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25 of 26 people found the following review helpful By R. A. Van Nuys on May 22, 2007
Format: Audio CD
I'm a long-time fan of Hans Zimmer. Needless to say I have been waiting with anticipation for this soundtrack after hearing previews and clips a couple weeks ago.

I believe that some people who were really in love with the first soundtrack's lightheartedness and hijinks may find this one a bit of a disappointment (and perhaps maybe not). While many of the old themes are used in the span of the entire CD, they are relied upon far less than the previous two, with the obvious exception of Jack's theme. We do, however, hear the old themes, but in different ways. Davy Jones' theme is indeed played on a music box in "At Wit's End" but then it shifts into a moving symphonic rendition. And the East India Trading Company theme, or Beckett's Theme, is given a new feel from the original dulcimer- an electric guitar ("Parley").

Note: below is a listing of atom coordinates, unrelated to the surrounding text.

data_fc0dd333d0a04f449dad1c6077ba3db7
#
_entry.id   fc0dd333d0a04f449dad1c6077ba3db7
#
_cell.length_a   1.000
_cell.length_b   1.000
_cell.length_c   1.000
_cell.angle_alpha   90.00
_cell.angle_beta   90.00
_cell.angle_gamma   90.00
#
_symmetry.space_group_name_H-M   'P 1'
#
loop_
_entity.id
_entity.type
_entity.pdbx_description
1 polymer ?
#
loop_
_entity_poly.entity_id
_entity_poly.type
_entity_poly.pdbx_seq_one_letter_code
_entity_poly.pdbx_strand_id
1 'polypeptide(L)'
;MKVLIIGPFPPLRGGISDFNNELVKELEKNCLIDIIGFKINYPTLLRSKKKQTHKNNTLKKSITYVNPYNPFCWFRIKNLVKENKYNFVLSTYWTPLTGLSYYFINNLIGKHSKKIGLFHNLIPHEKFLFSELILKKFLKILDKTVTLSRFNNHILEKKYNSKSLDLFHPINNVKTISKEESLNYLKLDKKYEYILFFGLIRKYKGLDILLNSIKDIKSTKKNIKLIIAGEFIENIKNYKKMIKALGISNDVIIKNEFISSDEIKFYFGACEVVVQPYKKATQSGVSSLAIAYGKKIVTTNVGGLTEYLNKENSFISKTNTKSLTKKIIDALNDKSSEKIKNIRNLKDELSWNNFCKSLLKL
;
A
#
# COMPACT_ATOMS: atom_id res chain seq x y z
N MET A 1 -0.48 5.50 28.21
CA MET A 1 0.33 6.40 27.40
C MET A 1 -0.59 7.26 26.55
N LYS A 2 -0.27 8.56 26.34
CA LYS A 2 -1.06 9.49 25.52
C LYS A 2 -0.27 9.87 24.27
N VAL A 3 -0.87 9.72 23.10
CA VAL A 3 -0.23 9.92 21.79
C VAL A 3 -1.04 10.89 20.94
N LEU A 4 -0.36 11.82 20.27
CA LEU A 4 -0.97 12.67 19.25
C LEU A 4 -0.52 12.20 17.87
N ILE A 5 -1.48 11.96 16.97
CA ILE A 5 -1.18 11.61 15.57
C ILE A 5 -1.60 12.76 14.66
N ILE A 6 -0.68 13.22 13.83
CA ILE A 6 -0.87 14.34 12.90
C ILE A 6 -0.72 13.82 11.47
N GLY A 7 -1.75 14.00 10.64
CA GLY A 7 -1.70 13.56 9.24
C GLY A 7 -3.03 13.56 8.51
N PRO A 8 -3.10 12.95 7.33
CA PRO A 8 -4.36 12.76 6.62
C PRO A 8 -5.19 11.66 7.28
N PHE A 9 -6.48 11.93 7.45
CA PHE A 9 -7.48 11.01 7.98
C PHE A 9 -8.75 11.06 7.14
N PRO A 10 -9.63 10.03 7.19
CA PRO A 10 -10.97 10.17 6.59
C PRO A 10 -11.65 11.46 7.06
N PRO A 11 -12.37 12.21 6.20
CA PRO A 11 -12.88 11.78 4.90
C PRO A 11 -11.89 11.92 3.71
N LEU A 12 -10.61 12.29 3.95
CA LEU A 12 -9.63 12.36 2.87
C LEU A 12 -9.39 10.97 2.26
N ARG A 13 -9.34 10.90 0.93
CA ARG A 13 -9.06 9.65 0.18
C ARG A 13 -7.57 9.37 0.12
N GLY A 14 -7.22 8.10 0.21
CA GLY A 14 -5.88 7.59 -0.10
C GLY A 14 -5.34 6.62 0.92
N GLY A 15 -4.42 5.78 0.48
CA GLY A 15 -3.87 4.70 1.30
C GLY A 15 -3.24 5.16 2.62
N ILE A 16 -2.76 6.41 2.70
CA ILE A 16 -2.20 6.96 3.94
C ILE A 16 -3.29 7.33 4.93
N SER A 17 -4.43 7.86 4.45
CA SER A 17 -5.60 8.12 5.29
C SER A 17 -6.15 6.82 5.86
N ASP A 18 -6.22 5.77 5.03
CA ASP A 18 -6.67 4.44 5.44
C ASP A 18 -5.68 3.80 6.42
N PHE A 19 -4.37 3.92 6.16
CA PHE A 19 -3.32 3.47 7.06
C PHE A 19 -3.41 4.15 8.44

It is very epic- as is Hans Zimmer's way, I could hear cues from such movies as The da Vinci Code, King Arthur, and even a tone or two that reminded me of Gladiator. Regardless, this CD definitely has its own feel- there are parts of it that sound vast and whimsical, upbeat and playful, romantic and lighthearted, creepy and dank, and of course, silly and drunk, as is most noticeable in "Multiple Jacks."

The new romantic theme, which is introduced in "At Wit's End," is beautiful and flowing. In fact, it seems a bit surprising on this particular soundtrack, given the feel of the other two soundtracks. It has an ethereal flair to it, and is very orchestral and full.

However, I am loathe to compare this to the other two because of the fact, mainly, that the movie has not officially been released yet, and it's obviously an entirely seperate movie.